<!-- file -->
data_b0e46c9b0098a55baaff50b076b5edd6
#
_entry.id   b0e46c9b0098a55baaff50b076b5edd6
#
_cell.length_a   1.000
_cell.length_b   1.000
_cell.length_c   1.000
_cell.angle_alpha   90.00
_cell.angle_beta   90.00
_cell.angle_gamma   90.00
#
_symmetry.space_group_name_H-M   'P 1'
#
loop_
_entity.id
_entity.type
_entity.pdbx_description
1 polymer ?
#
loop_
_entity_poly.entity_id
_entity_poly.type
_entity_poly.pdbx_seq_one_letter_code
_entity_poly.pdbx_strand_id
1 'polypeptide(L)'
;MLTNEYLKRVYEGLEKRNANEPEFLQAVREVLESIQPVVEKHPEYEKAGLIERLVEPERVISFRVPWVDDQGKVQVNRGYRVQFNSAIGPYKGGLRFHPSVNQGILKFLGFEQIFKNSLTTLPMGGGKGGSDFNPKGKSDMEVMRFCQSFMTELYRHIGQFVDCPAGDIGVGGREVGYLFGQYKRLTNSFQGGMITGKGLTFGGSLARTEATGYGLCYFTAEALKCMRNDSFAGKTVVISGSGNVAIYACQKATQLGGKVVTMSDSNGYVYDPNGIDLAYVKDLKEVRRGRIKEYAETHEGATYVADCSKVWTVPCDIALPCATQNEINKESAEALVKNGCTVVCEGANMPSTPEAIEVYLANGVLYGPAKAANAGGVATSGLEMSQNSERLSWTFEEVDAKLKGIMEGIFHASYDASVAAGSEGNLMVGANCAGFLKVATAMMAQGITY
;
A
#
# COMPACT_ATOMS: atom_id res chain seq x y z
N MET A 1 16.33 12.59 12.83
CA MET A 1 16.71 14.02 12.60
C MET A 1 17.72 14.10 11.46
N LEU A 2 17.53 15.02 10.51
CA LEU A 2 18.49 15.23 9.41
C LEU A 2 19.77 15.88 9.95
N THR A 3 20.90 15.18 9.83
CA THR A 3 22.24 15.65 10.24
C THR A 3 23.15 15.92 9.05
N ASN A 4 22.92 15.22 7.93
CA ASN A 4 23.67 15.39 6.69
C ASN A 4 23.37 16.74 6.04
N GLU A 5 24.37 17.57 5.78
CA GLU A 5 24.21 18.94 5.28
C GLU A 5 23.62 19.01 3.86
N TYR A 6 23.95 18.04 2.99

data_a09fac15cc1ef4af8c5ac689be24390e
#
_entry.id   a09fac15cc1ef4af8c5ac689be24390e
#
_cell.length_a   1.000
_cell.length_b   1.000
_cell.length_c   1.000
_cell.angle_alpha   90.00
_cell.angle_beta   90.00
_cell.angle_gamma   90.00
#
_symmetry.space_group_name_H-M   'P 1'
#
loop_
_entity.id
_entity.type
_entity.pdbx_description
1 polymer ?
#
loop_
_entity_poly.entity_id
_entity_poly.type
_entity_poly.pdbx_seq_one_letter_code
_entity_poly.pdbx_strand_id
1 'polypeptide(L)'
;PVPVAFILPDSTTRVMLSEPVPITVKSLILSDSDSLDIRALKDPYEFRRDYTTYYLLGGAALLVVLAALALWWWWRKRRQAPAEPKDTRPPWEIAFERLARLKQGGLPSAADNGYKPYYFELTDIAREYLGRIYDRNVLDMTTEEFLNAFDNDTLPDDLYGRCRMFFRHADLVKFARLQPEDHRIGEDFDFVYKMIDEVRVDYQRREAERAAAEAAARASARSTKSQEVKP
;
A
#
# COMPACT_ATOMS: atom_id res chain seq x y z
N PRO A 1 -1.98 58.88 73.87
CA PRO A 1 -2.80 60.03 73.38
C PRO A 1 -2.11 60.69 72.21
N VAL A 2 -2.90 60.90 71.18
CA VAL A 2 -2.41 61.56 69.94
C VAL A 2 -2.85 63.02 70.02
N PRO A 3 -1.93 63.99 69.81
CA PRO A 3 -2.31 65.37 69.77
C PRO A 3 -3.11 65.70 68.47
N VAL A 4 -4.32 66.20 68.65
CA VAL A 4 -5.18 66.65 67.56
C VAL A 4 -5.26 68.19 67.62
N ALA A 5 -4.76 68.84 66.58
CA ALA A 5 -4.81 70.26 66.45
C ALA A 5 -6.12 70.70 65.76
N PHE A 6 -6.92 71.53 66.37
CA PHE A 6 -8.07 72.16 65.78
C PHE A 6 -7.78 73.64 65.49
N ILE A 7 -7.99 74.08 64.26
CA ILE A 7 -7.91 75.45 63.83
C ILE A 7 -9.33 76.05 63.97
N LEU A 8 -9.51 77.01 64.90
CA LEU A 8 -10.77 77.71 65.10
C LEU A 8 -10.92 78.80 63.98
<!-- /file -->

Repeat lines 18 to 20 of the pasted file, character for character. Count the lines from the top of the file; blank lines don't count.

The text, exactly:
1 polymer ?
#
loop_